The main issue considered by the court was the interpretation of Section 10(23C)(iiiad) of the Income Tax Act. Under Section 10(23C)(iiiad) of the Income Tax Act, income received by any university or educational institution existing solely for educational purposes and not for purposes of profit, is fully exempt from tax. To secure such exemption, the institution (NGO) should make an application to the Principle Commissioner or Commissioner of Income Tax. The Supreme Court has held that:
i. Approval under Section 10(23C) of the Income Tax Act cannot be given to an institution that has multiple objectives, one of which is education, and that “solely” means that the institution must exist singularly for the purpose of education, without any other non-education related objectives. This interpretation will apply prospectively, not retrospectively.
ii. Though, there is no bar on accrual of surplus income, accrual of surplus should only be as a result of an educational activity.
iii. While considering an application for approval under Section 10(23C), the commissioner can call for any documents to ascertain the authenticity and manner of functioning of any institution.
iv. Wherever registration of trust or charities is obligatory under state or local laws, the concerned trust, society, other institution etc. seeking approval under Section 10(23C) should also comply with provisions of such state laws.
Facts of the case
The appellants had filed an appeal before the Supreme Court after its claim of registration as a fund or trust or institution or any university or other educational institution (hereinafter collectively referred to as “institution / trust”) set up for the charitable purpose of education, under the Income Tax Act, 1961 (hereinafter, “IT Act”) was rejected by the Andhra Pradesh High Court.
The Andhra Pradesh High Court held that the appellant trusts which claimed benefit of exemption under Section 10 (23C) of the IT Act were not created ‘solely’ for the purpose of education, and that to determine that issue, the court had to consider the memorandum of association or the rules or the constitution of the concerned trust. Additionally, the appellants were denied registration on the ground that they were not registered under the Andhra Pradesh Charitable and Hindu Religious Institutions and Endowments Act, 1987 (hereinafter, “A.P. Charities Act”) as condition precedent for grant of approval.
It was the appellant’s arguments that such a precondition was absent in the provisos to Section 10(23C) (vi) of the IT Act, and that since the tax statute was a complete code in itself, other acts such as A.P. Charities Act could not form the basis for denying approval.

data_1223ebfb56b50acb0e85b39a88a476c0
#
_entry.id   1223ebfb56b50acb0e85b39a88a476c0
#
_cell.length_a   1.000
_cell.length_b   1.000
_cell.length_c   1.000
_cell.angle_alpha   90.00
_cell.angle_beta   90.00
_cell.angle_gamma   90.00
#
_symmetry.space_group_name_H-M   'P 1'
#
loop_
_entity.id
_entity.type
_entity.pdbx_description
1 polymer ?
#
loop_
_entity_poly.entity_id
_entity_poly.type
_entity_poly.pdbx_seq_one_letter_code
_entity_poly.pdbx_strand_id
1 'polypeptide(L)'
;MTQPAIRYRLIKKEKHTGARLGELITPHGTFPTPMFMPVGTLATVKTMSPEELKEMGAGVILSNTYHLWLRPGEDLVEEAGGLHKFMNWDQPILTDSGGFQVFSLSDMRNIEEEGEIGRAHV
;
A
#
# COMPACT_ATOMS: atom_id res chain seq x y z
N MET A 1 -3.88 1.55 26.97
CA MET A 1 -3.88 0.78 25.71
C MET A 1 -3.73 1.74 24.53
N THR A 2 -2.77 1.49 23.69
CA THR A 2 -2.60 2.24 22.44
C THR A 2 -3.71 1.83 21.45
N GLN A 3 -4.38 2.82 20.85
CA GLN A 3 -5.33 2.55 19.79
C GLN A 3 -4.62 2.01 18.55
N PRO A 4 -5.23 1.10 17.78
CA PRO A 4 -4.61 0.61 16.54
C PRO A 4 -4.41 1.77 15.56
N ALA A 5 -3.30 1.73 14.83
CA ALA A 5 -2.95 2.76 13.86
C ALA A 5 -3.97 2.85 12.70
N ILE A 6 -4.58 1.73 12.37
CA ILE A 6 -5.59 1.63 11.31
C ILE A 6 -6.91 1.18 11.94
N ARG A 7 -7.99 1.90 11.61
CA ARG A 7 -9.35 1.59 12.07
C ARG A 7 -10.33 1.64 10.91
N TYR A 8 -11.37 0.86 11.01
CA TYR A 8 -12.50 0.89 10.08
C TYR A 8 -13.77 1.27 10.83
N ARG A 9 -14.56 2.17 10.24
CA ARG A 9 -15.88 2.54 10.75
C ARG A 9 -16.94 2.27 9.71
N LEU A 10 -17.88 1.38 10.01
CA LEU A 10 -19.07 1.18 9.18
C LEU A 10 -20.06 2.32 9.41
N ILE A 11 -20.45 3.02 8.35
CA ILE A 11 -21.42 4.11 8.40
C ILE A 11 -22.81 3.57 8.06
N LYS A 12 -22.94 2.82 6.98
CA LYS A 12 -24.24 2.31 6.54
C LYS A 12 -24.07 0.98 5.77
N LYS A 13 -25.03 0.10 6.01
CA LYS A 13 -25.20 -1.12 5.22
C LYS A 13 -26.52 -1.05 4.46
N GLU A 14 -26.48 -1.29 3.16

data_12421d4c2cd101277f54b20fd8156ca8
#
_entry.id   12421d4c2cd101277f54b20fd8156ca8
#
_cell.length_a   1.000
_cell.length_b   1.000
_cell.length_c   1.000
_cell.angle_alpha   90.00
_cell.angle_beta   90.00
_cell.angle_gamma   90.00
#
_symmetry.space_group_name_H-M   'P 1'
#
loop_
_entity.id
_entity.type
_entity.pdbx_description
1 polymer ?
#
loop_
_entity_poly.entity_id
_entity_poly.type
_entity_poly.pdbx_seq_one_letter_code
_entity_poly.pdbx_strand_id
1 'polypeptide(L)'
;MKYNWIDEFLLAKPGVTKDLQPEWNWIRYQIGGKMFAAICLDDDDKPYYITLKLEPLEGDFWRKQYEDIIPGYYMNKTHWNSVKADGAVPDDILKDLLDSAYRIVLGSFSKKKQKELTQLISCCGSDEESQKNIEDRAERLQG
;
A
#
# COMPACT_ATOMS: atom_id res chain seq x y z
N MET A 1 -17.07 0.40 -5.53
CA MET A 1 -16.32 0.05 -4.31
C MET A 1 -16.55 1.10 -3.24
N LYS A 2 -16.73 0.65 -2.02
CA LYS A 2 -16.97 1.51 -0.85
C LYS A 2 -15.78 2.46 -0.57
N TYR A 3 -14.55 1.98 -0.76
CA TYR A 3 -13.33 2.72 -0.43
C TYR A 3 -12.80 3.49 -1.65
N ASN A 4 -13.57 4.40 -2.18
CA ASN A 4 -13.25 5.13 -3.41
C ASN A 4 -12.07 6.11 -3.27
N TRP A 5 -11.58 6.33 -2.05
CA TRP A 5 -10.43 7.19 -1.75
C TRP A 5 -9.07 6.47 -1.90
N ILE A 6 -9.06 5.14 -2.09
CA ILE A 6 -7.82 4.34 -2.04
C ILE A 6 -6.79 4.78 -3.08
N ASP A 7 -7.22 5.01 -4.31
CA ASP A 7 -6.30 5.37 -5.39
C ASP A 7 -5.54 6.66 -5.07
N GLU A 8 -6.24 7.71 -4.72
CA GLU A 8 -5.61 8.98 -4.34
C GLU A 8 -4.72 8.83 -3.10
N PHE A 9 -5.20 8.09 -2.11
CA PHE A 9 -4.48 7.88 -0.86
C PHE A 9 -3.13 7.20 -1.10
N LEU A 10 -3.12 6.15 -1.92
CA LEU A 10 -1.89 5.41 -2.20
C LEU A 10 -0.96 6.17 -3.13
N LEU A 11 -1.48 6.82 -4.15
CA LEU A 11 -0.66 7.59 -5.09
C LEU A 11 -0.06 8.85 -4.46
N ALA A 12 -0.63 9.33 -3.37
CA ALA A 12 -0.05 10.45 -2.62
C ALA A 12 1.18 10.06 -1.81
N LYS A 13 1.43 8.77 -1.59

What the Andhra Pradesh High Court Held
However, the Andhra Pradesh High Court rejected the appellant’s arguments and interpreted Section 10(23C) (vi) of the IT Act by placing reliance on previous judicial precedents. These judgments recognized that in order to be eligible for exemption, under section 10(23C)(vi) of the Act, it is necessary that there must exist an educational institution. Secondly, such institution must exist solely for educational purposes and, thirdly, the institution should not exist for the purpose of profit. Therefore, there were three questions for consideration before the Supreme Court-
i. what is the correct interpretation of the term ‘solely’ in Section 10 (23C) (vi) which exempts income of “university or other educational institution existing solely for educational purposes and not for purposes of profit
ii. what is the proper manner in considering any gains, surpluses or profits, when such receipts accrue to an educational institution, i.e., their treatment for the purposes of assessment?
iii. whether registration of charitable trust is mandatory under local or state laws?
Analysis and Conclusion
The Supreme Court placed reliance on the judgment in T.M.A Pai Foundation which provided a narrower meaning of the term education as scholastic structured learning as reflected by Article 21-A, Articles 29-30 and Articles 45- 46 of the Constitution. The court also reiterated previous jurisprudence that trade and commerce under the guise of “general public utility” would not be amenable to avail income tax exemptions. The first part of the judgment deals with the issue of – institutions existing solely for profit as well as the examination of the term ‘solely’. The court observed that term ‘solely’ is not the same as ‘predominant / mainly’. The term ‘solely’ means to the exclusion of all others and therefore charitable trusts shall operate solely with the objective of imparting education or related activities. The court also observed that the second proviso to Section 10(23C), which refers to the procedure for approval of applications including those made by trusts and institutions imparting education, imposes no restrictions on the commissioner that prevent him from calling for auditing documents or other documents for ascertaining the manner or functioning of the institution.
In light of these observations, the Supreme Court denied the appellant’s appeal.